B x C, B x D, B x E, B x F, B x G, B x C x D, B x C x E, B x C x F, B x C x G, B x D x E, B x D x F, B x D x G, B x E x F, B x E x G, B x C x D x E, B x C x D x F, B x C x D x G, B x D x E x F, B x D x E x G, B x E x F x G, B x C x D x E x F, etc. etc. etc.

In other words, 720 (6 x 5 x 4 x 3 x 2) possible combinations of interactions which we could feasibly study and which, chemically, could each have divergent outcomes. Now add Molecule A and I think you might grasp how even the simplest of biochemical interactions can become overwhelming. You can undoubtedly generalize Complex B as a single unit, but in cases in which the constituents vary you need to know at that given moment in time what subunits comprise the larger unit.

Have your eyes gone crossed yet? 😀

I like to remind people, laymen and scientists alike, how complex biology is. The purpose of this isn’t to overwhelm and stalemate scientific progress but hopefully to remind people to be cautious with their hypotheses and avoid broad generalizations that rest upon a Ball-A-hits-Ball-B foundation. Let me give an example:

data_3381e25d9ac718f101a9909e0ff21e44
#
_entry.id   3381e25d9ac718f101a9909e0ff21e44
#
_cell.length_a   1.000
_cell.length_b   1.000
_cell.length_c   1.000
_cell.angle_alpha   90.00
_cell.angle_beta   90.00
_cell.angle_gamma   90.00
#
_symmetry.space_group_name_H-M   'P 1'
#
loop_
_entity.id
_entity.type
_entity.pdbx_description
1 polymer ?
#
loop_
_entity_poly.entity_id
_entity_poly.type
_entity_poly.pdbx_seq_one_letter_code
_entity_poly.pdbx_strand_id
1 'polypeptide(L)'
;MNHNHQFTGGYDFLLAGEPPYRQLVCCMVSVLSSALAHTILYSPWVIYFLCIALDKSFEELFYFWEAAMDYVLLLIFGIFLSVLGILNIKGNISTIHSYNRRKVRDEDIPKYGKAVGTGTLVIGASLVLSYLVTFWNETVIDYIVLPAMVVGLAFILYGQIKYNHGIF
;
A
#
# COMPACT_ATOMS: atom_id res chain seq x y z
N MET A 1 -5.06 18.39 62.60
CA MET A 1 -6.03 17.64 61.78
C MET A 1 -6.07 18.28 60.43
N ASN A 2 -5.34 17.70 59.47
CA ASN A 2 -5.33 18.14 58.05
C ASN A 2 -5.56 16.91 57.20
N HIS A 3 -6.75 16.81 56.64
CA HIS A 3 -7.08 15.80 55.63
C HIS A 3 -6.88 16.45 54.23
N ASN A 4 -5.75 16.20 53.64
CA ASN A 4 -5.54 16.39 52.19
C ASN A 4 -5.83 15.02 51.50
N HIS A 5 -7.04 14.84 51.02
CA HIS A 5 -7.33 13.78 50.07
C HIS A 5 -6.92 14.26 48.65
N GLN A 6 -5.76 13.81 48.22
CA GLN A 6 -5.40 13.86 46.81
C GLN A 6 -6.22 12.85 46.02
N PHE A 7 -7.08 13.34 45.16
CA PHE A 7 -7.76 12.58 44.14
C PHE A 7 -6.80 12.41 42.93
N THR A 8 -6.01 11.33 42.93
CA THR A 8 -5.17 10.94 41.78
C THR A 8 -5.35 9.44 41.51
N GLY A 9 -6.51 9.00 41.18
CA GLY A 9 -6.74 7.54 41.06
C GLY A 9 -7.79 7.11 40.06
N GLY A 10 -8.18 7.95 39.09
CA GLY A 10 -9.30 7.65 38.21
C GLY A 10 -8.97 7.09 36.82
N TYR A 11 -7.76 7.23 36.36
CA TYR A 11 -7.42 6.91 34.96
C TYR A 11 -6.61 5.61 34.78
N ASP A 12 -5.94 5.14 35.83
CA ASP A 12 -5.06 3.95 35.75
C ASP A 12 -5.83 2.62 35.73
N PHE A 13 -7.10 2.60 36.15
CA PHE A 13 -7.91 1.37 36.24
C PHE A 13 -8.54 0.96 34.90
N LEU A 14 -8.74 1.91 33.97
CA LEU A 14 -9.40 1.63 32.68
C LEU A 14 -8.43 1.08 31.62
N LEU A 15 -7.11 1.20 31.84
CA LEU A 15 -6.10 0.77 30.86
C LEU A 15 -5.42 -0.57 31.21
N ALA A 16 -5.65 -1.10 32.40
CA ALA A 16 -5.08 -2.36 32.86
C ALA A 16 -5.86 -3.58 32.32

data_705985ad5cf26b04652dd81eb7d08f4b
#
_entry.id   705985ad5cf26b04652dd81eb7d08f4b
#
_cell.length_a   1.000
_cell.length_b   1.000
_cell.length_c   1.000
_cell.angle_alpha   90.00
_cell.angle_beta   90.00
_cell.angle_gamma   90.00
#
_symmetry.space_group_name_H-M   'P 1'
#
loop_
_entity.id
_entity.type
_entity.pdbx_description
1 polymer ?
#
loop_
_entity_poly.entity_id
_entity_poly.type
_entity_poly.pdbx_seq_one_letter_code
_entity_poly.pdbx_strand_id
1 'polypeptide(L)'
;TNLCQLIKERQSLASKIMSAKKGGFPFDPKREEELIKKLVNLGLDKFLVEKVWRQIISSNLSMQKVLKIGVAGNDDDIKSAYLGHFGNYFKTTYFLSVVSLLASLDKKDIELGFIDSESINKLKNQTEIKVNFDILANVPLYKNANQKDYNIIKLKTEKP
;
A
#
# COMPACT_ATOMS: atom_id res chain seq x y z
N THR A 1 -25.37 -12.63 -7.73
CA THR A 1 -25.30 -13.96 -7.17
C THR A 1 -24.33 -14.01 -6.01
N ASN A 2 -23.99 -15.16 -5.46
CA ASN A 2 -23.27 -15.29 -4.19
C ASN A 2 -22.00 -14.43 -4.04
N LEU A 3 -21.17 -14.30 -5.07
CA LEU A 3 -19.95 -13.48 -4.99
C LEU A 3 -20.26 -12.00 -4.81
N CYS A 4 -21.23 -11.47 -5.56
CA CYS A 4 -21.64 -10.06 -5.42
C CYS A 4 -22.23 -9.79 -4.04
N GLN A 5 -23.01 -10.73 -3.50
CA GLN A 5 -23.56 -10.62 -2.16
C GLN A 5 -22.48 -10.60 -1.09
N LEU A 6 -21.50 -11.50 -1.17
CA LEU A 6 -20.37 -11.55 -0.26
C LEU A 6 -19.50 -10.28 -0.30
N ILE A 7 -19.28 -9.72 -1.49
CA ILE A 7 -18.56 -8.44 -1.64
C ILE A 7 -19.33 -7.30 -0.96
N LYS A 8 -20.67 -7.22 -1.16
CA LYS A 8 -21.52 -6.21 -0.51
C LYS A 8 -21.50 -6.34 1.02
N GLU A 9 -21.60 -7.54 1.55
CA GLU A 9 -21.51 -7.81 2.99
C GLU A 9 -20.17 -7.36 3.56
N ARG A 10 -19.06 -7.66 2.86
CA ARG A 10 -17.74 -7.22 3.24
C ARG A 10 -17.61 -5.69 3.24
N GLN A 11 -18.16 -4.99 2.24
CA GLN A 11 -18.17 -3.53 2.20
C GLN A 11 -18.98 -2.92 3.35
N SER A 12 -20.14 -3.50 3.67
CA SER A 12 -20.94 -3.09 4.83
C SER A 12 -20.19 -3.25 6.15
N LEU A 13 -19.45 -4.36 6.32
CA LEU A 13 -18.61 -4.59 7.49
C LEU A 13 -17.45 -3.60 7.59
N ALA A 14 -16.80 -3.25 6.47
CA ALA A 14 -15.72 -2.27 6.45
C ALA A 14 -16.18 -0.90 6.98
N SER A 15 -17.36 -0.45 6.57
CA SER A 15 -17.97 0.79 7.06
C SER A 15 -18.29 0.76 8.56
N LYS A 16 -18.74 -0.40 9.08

Genetics. We love the idea that a single gene codes for a single gene product (usually a protein) and that if a mutation occurs within that gene, that will translate into a change in the gene product. We then also like to take that construct and then stretch it even further to say things like, “Because Single Nucleotide Polymorphism (SNP) B occurs in Gene A more frequently in people who do really well on intelligence tests, that means that this mutation in Gene A is causally linked with intelligence.” This kind of data interpretation happens all the time, and this in fact is taken from a recent example of research performed on the HMGA2 gene and intelligence. Here’s a sample report from BioNews:

“[HMGA2] affects the overall size of the brain and links to intelligence. People with a small change in this gene had larger brains and performed slightly better on IQ (intelligence quotient) tests in studies.”

And here is a quote from a blogger who’s taken it even a step further: